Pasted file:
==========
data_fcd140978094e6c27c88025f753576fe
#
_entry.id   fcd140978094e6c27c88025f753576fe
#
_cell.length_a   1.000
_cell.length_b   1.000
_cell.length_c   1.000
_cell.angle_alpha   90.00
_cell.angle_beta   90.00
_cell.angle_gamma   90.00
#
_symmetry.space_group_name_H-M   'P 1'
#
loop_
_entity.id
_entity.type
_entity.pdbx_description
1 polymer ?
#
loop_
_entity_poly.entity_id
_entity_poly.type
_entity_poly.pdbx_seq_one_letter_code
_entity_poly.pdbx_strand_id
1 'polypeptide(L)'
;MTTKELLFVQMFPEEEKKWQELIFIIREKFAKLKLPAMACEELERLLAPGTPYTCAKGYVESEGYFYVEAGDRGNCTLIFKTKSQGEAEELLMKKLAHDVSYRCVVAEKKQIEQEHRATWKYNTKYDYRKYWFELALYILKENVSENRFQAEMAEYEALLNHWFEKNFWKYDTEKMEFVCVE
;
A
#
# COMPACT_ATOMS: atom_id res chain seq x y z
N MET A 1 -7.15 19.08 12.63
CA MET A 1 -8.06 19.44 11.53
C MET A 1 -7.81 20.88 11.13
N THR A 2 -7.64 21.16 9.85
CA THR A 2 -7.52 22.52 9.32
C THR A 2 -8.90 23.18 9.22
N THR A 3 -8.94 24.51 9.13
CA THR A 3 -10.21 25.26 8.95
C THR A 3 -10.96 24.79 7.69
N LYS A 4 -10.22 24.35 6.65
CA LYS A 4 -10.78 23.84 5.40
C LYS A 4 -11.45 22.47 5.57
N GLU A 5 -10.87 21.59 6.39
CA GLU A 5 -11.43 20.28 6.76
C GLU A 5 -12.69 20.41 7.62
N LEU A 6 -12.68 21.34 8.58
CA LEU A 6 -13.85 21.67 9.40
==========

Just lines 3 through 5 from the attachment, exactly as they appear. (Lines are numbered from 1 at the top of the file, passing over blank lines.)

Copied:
_entry.id   fcd140978094e6c27c88025f753576fe
#
_cell.length_a   1.000